Thredbo Loses The Race For Digital Dominance

Kosciuszko Thredbo Pty Limited v ThredboNet Marketing Pty Limited

The Federal Court of Australia has refused to allow Thredbo Alpine Village to stop a hotel internet marketer from using the place name Thredbo in its domain names, websites and social media sites to market accommodation in Thredbo.

Full legal analysis of the decision by tourism and leisure industry lawyer Anthony J Cordato is available on Lexology.

The Federal Court decision has serious ramifications for marketers in the travel, destination and accommodation industries.

Not only has Thredbo Alpine Village (Kosciuszko Thredbo) lost its ability to protect its hard-earned brand name, but by failing to implement an effective digital strategy it has cleared the way for competitors to dominate in the lucrative search engine rankings market.

The battle for mindshare has irreversibly shifted from brand to browser in the travel and accommodation industries as travellers increasingly use the internet to research and book travel and accommodation.

This is not to discount the value of brands and brand names – they are incredibly important. The word ‘Thredbo’ has been built up over many years and is a highly recognised and actively searched term online. This can be seen from how often the term ‘Thredbo’ is searched online every month in Australia:

· ‘Thredbo’ is searched ~ 40,500 times

· ‘Thredbo weather’ is searched ~ 8100 times

· ‘Thredbo accommodation’ is searched ~ 5400 times

· ‘Thredbo alpine hotel’ is searched ~ 1600 times

· The Thredbo Wikipedia page received 2967 search results in the last 30 days

“The best place to hide a dead body is on the second page of Google” – Unknown

From the marketer’s perspective, the term ‘Thredbo’ is important. Thredbo Alpine Resort has invested heavily and benefitted enormously from the now-famous brand they have built. All this branding was negated because the Federal Court looked at Google screenshots of searches for ‘Thredbo’, and ‘Thredbo reservations’ that showed a variety of links to traders which ‘proved’ that the word Thredbo was not distinctive to the Thredbo Alpine Village business, and the website disclaimer was effective.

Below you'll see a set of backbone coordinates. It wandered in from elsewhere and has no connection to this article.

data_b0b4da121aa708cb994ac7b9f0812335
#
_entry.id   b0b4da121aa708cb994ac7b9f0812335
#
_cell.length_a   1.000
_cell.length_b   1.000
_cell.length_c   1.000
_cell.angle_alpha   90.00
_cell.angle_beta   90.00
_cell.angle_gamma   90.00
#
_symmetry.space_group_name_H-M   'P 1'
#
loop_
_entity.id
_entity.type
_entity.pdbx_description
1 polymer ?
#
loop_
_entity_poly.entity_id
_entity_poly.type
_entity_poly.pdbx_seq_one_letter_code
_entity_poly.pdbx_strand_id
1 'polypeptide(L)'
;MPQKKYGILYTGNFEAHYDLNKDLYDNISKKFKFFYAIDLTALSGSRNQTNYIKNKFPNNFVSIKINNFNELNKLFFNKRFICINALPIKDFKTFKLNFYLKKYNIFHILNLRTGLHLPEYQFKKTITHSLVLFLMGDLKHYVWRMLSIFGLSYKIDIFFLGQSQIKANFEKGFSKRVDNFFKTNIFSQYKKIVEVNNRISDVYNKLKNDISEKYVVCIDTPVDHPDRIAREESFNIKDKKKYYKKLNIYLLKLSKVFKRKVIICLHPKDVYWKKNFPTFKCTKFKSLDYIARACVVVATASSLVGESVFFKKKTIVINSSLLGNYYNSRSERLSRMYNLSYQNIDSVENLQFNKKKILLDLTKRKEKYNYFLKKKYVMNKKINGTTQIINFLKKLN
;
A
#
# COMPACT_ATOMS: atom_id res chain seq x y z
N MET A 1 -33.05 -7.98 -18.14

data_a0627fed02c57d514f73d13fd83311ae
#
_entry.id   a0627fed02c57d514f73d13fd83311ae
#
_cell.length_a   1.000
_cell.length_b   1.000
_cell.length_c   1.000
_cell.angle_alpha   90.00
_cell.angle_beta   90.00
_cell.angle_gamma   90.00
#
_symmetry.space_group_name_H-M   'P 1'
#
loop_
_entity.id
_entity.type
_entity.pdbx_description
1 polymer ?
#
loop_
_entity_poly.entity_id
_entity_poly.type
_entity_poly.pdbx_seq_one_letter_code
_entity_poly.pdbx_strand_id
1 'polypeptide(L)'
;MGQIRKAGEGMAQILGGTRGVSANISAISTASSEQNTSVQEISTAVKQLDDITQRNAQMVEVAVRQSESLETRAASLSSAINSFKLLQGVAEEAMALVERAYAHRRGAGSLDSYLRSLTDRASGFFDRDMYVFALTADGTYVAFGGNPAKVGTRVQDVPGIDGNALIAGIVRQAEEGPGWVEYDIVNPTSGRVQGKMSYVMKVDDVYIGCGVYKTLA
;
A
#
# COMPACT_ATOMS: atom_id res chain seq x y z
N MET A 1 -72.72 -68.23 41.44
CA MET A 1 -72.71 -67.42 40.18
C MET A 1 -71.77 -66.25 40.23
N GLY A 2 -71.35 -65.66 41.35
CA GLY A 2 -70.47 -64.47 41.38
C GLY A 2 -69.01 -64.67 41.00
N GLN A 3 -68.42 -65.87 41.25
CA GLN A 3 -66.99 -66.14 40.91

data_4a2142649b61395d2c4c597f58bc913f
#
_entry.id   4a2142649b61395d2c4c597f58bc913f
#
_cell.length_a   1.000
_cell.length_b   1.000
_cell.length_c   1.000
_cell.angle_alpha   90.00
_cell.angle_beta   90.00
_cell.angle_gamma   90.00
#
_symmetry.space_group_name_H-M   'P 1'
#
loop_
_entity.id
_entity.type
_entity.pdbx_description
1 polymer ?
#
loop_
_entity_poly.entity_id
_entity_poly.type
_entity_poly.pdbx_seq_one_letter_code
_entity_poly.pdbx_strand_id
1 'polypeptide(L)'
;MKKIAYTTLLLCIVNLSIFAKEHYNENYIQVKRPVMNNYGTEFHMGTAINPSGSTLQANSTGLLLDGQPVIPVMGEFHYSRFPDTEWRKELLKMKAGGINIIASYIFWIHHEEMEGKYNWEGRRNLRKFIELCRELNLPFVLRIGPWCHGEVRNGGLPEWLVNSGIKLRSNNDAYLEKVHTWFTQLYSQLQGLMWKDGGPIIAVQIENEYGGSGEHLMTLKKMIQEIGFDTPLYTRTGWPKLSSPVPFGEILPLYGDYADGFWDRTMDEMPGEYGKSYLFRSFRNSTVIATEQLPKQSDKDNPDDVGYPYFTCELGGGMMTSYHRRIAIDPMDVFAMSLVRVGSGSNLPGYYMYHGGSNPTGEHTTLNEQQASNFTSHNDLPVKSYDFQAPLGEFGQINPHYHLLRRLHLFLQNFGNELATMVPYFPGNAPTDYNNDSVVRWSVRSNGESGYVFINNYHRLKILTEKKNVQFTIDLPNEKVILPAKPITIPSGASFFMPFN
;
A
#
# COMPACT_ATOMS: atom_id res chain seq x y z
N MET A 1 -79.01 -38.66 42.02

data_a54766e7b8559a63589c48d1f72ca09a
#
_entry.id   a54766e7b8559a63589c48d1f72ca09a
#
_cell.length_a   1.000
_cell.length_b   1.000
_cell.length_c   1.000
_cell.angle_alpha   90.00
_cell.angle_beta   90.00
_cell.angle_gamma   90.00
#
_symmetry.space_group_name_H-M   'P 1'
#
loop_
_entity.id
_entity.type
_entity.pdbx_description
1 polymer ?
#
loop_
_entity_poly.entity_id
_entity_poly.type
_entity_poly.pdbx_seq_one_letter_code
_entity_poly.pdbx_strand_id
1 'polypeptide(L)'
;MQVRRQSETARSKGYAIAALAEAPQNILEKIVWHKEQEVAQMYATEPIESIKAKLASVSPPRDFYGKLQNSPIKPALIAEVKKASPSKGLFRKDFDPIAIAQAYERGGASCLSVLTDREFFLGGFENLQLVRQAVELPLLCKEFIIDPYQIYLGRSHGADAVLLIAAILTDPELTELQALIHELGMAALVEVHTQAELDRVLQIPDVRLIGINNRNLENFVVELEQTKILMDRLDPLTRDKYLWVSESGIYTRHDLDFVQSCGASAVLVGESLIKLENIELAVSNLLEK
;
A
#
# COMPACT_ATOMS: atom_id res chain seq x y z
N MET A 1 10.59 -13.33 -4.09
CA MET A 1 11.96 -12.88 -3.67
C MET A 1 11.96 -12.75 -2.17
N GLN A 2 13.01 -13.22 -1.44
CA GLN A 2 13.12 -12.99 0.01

So what are the implications for the destination or travel marketer?

1. Obtain appropriate legal advice to make sure your trading name and trade marks are effective

2. Secure any protections available as early as possible in your marketing efforts

3. Just using the name and even owning a trademark may not be sufficient to protect your brand

4. Your appearance in search results and that of your competitors can and will be relied upon as evidence to support or negate your brand claim

5. You must have a fully integrated strategic marketing plan incorporating a comprehensive digital strategy

6. The digital strategy must include more than just your website. It must include:

  • an active domain name strategy utilising multiple domains
  • search engine optimisation
  • search engine marketing
  • social media strategy
  • effective monitoring, measurement and management to detect emerging issues early

In summary, from a marketing perspective it appears that Thredbo Alpine Village relied too heavily on their reputation and failed to properly assess the risks to brand protection in today’s digital economy.

A full legal analysis of the decision by tourism and leisure industry lawyer Anthony J Cordato is available on Lexology.

Eating the frog